As Support for Expanding the Supreme Court to More Than Nine Justices Builds, a Republican Congressman Just Unveiled His Plan to Shut That Down

Front row, left to right: Associate Justice Stephen G. Breyer, Associate Justice Clarence Thomas, Chief Justice John G. Roberts, Jr., Associate Justice Ruth Bader Ginsburg, Associate Justice Samuel A. Alito. Back row: Associate Justice Neil M. Gorsuch, Associate Justice Sonia Sotomayor, Associate Justice Elena Kagan, Associate Justice Brett M. Kavanaugh. (Fred Schilling, Collection of the Supreme Court of the United States)

Representative Mark Green (R-TN) has introduced a constitutional amendment that would limit the number of Supreme Court seats to nine. The move comes as several prospective Democratic candidates have said they would consider expanding the number of justices on the nation's highest court.

“The temptation to create a Court of super-legislators must be resisted,” Green said in a statement. “Limiting the number of seats to the nine we have currently would help ensure the U.S. Supreme Court remain an impartial branch beholden to the Constitution and no political party.”


He added:

Schemes to ‘court pack’ thwart the Founders’ intent to create an independent and impartial judiciary that serves as a check on both the Executive and Legislative branches of government. Democrats’ belief that the sitting originalist, Constitutionalist justices are partisan or beholden to GOP interests reveal something disturbing about their judicial philosophy. They want liberal, activist justices who will pass rulings that conform to their dystopian, socialist agenda.”

Green also shared his announcement via his official Twitter account.

Democratic Senators Elizabeth Warren (MA) and Kamala Harris (CA) are among the presidential candidates who've suggested an expansion of the court. Senator Kirsten Gillibrand (NY) said the idea is an "interesting" one but that she would “need to think more about it.” South Bend, Indiana Mayor Pete Buttigieg and Representative Beto O'Rourke (TX) have both suggested allowing Republicans and Democrats to appoint five justices each. The 10 justices would then appoint five more justices, bringing the total number of seats on the bench to 15.

There is no law or amendment on record that says the Supreme Court can't have more members. Proponents of such a change say that the idea makes sense given how medical advancements have extended the average lifespan.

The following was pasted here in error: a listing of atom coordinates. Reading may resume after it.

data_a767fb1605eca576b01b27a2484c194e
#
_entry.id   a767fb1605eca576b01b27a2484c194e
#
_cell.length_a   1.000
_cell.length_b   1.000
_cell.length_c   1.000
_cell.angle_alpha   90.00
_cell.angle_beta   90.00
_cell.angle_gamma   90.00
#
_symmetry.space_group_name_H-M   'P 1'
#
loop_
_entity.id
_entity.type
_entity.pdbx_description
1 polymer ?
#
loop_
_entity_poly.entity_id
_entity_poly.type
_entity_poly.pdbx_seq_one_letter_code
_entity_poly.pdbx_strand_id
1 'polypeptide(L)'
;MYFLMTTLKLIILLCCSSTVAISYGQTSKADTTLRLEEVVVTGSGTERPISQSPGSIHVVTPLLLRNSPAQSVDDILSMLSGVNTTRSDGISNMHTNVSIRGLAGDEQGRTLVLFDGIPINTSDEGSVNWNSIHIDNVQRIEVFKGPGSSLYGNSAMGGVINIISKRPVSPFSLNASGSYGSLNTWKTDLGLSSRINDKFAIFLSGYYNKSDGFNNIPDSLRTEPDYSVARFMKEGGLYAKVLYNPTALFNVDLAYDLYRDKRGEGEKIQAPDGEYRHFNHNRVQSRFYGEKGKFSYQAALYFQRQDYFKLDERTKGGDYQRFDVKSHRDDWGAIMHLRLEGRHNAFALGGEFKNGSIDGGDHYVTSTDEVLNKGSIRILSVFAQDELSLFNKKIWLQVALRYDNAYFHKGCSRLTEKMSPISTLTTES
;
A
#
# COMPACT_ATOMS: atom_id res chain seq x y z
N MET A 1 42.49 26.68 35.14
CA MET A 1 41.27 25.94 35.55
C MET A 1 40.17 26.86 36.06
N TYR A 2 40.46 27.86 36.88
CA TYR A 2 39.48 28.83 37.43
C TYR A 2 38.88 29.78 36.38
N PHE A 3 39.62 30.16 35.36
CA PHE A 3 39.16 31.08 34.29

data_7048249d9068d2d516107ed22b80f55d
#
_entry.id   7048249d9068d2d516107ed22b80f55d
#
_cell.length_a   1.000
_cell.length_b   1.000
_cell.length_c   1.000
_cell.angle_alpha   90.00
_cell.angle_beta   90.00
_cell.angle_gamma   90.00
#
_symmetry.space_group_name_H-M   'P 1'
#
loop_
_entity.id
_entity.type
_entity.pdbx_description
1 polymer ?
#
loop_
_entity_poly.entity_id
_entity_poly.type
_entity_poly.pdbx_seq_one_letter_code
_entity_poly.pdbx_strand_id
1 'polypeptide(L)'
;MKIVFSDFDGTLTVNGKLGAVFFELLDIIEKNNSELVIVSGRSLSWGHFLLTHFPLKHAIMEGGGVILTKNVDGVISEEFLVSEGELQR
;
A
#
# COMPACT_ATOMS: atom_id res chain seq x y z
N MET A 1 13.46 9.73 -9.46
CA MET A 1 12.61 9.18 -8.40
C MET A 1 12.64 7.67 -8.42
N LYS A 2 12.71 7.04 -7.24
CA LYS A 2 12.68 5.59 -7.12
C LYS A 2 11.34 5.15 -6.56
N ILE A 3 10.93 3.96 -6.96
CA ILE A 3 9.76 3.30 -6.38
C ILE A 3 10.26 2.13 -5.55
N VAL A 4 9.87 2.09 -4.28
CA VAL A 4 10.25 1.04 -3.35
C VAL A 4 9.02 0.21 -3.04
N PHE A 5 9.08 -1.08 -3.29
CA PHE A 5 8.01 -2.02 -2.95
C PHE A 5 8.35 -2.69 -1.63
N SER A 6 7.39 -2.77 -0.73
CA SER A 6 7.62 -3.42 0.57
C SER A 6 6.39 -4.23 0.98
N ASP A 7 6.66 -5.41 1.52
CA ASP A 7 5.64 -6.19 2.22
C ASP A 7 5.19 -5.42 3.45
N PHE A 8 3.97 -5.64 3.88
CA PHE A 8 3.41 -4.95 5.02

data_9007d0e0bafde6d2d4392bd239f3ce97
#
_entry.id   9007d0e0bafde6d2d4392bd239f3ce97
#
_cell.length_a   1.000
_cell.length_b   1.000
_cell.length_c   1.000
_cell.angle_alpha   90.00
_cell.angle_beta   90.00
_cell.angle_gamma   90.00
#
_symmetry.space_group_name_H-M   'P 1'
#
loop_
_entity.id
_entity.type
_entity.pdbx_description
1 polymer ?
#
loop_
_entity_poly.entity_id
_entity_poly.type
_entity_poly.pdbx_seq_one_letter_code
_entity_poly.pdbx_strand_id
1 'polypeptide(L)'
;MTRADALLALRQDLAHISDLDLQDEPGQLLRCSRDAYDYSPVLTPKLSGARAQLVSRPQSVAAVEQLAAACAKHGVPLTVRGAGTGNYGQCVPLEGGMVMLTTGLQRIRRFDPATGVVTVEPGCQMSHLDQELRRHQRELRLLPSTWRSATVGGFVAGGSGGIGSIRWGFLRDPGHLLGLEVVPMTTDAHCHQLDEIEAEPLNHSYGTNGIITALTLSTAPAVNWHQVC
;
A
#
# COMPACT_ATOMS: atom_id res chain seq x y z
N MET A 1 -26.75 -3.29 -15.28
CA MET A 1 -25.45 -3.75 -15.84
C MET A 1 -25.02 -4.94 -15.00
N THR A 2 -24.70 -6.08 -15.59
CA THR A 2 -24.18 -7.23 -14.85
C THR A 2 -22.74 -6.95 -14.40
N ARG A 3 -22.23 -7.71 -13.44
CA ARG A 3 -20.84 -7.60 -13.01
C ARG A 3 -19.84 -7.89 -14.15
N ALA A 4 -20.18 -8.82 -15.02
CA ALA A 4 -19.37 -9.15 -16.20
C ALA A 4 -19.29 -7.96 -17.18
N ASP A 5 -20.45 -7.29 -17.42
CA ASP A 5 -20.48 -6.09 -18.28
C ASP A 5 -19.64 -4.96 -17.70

Green was immediately criticized. As some people noted, Green was among Republicans who supported blocking former President Barack Obama's nomination of Merrick Garland to the bench.

Senator Marco Rubio has backed Green's proposal and introduced a measure of his own in the Senate.

"[The] Left has used courts to achieve what they could not get done through Congress or the Presidency," Rubio wrote.

Concerns about the integrity of the nation's highest court have proliferated since Senate Majority Leader Mitch McConnell infamously refused to hold hearings for Merrick Garland. At the time, McConnell claimed that the Senate should not confirm Supreme Court nominees during an election year, though he could cite no rules to support this assertion, and accusations that his decision was informed, at least in part, by racial animus toward Obama have dogged him ever since.

Despite this, McConnell did nothing to block President Donald Trump's nominations of Neil Gorsuch and Brett Kavanaugh, both of whom have since been confirmed.

In widely derided remarks shortly after the 2018 midterm elections, McConnell, in a Fox News op-ed, issued a call for bipartisanship.

“Last Tuesday I was proud to see that the American people voted [to] keep Republicans in control of the U.S. Senate. But we also learned that, come January, the Republican Senate majority will be dealing with a House of Representatives under Democratic control,” McConnell wrote before touting his bipartisan achievements in the Senate. He claimed that “the past two years of unified Republican government will be remembered as a period of historic productivity."

On Tuesday, President Trump said the move to expand the court is a politically motivated one, characterized as payback for the successful confirmations of Gorsuch and Kavanaugh.

“I wouldn’t entertain that. The only reason that they’re doing that is they want to try and catch up, so if they can’t catch up through the ballot box by winning an election, they want to try doing it in a different way," he said.

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